In Madang Province the team traveled to Walium Sub-District Station collected wild Vigna specimen and cassava accessions along the Madang-Lae highway. The team traveled to the lower Ramu River to a village called Nemnem through Bogia along the North Coast Road where specimens of wild Vigna were collected. At Nemnem village the team also collected wild rice and sago accessions. While in Madang the team also visited the Bogadjim-Asui areas and collected wild rice, cassava, yam and sago.
A total of 16 accessions of sago, 6 cassava, one yam, 21 specimens of wild Vigna and 9 specimens of wild rice were collected during the collecting trip to Madang and East Sepik Provinces. The wild Vigna and the wild rice are collected for the genomic study to be undertaken by the NIAS scientists in Japan. The sago, cassava and the yam accessions collected are for research to be undertaken by the scientists of PNG NARI. Sago research will be carried out at NARI Wet-lowlands Programme, Bubia in Lae while the cassava and yam research will be conducted at NARI Dry-lowlands Programme at Laloki.
What will happen to the materials collected?
For the wild rice and wild Vigna, the scientists from NIAS will undertake the studies on the genomics of these plants. The scientists from NIAS believed that wild rice Oryza schlechleri is a tetraploid and they want to find out more about the genomics of this particular speci and how it is related to the cultivated rice which is the diploid. It is very difficult to get both O. rufipogon and O. schlechleri to flower. Due to unavailability of seeds, the NIAS scientists took plant parts of these wild rice to Japan for the genomic studies. The ‘duplicate’ collection of all the three Oryza species are deposited at NARI Laloki, currently being maintained in the green house. Once established the species will than be transferred to NARI Bubia for maintenance where the Rice Research Programme is being carried out.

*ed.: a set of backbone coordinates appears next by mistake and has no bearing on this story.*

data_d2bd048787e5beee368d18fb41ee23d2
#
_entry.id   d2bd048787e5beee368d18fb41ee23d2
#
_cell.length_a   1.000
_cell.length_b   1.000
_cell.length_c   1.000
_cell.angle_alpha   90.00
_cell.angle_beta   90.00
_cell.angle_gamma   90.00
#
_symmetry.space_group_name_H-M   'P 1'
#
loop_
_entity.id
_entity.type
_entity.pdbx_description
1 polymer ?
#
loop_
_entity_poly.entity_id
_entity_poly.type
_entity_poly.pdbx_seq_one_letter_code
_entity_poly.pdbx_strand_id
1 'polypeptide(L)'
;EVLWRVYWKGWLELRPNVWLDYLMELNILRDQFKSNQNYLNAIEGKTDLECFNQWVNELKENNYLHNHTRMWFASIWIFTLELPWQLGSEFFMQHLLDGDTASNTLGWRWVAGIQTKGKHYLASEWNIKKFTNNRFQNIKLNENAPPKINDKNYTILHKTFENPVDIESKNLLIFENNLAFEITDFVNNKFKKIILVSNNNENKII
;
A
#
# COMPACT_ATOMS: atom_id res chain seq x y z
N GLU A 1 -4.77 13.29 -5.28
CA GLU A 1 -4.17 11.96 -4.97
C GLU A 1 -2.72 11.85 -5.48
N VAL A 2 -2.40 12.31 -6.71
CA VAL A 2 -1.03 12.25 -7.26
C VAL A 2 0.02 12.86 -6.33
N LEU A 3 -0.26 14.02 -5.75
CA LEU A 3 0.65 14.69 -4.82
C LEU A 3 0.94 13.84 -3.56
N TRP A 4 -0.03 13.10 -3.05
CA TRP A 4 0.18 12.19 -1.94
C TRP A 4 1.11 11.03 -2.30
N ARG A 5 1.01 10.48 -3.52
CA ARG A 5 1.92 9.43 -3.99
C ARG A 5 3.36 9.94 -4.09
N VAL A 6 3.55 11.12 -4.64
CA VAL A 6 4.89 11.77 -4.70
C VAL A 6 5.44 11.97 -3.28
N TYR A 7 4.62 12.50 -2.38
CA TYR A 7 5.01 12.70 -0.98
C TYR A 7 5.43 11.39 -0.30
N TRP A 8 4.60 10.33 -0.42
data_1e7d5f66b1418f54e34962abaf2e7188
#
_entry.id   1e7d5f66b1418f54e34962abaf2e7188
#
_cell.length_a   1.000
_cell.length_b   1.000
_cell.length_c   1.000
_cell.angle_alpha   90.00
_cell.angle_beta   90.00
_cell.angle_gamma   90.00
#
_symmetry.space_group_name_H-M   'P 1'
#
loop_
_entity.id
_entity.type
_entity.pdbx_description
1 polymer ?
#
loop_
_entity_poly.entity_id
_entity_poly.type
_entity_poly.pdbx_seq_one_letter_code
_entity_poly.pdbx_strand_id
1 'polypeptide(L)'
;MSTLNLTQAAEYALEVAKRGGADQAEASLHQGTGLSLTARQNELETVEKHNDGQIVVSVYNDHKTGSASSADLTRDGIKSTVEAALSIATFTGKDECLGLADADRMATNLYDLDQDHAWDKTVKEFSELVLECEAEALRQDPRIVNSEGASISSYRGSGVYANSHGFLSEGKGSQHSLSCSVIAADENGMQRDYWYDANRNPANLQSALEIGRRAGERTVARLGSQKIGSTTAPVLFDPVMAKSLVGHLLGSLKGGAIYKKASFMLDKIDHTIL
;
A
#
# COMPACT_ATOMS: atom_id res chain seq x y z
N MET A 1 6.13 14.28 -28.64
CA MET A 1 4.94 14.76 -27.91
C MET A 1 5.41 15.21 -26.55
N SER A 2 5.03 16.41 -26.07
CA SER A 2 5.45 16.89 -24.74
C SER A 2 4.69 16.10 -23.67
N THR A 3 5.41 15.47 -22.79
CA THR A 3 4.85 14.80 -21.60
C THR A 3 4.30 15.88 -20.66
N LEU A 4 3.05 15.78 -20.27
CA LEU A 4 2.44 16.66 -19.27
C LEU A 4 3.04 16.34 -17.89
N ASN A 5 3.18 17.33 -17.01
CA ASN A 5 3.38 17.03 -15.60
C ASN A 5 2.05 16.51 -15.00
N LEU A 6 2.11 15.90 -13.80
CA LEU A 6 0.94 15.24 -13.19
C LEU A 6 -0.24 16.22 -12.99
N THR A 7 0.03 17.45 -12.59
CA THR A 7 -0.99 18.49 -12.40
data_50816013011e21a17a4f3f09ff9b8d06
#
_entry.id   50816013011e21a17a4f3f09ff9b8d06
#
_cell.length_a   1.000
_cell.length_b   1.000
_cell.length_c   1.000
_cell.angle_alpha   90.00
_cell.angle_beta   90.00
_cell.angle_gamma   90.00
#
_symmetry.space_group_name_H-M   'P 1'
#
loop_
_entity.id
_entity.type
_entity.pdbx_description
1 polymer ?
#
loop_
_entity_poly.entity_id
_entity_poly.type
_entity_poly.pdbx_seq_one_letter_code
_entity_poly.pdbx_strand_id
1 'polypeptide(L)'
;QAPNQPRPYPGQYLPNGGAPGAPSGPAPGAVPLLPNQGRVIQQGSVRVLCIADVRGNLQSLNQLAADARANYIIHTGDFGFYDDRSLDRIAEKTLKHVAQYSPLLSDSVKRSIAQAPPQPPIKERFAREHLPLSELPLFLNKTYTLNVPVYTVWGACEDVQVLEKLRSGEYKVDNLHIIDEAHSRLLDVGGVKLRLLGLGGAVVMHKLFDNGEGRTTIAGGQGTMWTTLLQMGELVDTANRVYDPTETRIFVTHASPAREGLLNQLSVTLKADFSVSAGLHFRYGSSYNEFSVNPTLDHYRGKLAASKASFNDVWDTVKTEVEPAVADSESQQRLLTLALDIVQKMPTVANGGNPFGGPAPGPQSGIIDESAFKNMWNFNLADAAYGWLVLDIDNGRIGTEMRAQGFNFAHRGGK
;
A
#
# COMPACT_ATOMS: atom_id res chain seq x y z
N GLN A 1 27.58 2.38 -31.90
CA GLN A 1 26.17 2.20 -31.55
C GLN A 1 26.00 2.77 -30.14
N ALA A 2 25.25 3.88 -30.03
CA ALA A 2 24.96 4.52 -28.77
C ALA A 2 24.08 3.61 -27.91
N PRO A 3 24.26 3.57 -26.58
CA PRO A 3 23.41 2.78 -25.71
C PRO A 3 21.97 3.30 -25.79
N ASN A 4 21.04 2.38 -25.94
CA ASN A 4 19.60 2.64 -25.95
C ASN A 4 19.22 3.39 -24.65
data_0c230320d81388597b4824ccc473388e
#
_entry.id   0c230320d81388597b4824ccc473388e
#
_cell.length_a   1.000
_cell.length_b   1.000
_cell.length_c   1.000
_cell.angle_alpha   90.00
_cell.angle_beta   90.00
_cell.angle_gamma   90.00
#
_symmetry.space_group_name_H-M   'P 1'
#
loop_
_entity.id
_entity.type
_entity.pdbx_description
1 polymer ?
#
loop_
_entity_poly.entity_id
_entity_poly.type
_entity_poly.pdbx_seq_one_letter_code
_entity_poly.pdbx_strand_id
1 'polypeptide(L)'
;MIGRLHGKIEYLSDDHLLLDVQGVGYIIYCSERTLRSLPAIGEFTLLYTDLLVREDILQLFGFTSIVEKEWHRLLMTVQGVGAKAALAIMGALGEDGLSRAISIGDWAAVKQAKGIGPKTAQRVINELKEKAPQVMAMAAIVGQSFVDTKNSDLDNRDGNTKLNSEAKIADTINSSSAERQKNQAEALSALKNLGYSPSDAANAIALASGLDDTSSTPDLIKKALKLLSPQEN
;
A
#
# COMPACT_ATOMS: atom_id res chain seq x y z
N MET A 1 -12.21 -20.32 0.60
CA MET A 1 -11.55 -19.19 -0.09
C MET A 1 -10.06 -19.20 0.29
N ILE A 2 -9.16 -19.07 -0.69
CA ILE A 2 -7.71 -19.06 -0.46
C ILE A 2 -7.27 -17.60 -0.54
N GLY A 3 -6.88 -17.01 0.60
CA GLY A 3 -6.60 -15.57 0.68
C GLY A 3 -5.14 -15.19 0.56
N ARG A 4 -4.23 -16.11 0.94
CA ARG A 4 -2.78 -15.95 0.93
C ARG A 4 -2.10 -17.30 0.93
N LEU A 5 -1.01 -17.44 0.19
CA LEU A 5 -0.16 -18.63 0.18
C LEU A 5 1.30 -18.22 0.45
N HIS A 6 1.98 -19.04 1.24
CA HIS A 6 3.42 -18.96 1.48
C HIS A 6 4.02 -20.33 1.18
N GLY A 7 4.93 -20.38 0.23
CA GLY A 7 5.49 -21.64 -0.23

For wild Vigna, both seeds and plants were collected. The ‘duplicate’ seed collection is deposited at NARI Laloki, which will be germinated and later planted out in the field. The plant specimens (leaves & vines) are taken to Japan for the genomic study.
The collected sago germplasm was sent to NARI Bubia to establish the National Sago Germplasm Collection as a source of genetic materials for sago research by NARI.
The collected cassava and yam accessions are currently grown in green house and will be later added to the existing National Germplasm Collections of these crops held at NARI Laloki. The focus of the National Cassava Collection is not only to ensure the safety of the genetic diversity of PNG cassava, but also to identify high yielding cassava cultivars that can be released to farmers for production when the proposed Ethanol Industry becomes a reality.
The entire collecting trip was very successful. After the genomic studies are conducted on the specimens collected, the scientific knowledge on the wild progenitors of Vigna and rice in PNG would be broadened and we would also know with confidence whether these wild relatives of rice and vigna in PNG are of any use for further investigation in Crop Improvement Programmes.
The collecting team had good discussions with the Heads of Agriculture in both the Madang and East Sepik Provinces. It was good to personally meet the people who are actually responsible for agriculture development in these Provinces.
The trip would not have been successful without the much-needed assistance provided by the World Vision and interested private Businessman Mr Ismael Singut. Both the World Vision and Mr Singut provided the vehicles, the boats and the local guides who assisted the team throughout the entire trip.
The collecting team is indebted to the following Organisations and people who made this trip highly successful.
First, many thanks goes to the Provincial Departments of Primary Industry and the Agriculture Advisors who gave the team the green light to visit their provinces and the arrangements for their officers to accompany the team on the trips.
The team acknowledges the Programme Manager of World Vision Madang and his friendly staff for their assistance and the use of their vehicle. Your kind assistance is gratefully acknowledged.
In ESP, the team is indebted to Mr Ismael Singut and his family for the kind assistance given to them as well as the successful arrangements made for the use of the vehicle and the boat in and out of the collecting sites. To Mr Singut and family the team gratefully acknowledged your kind assistance.
The team also acknowledges the Government of PNG through the Department of Environment & Conservation (DEC) for giving the approval for undertaking the collecting trip.
Finally the team gratefully acknowledges the donar agencies for providing the funds for the collecting trip and the Heads of NIAS and NARI for the opportunity given to the team to collect the germplasm.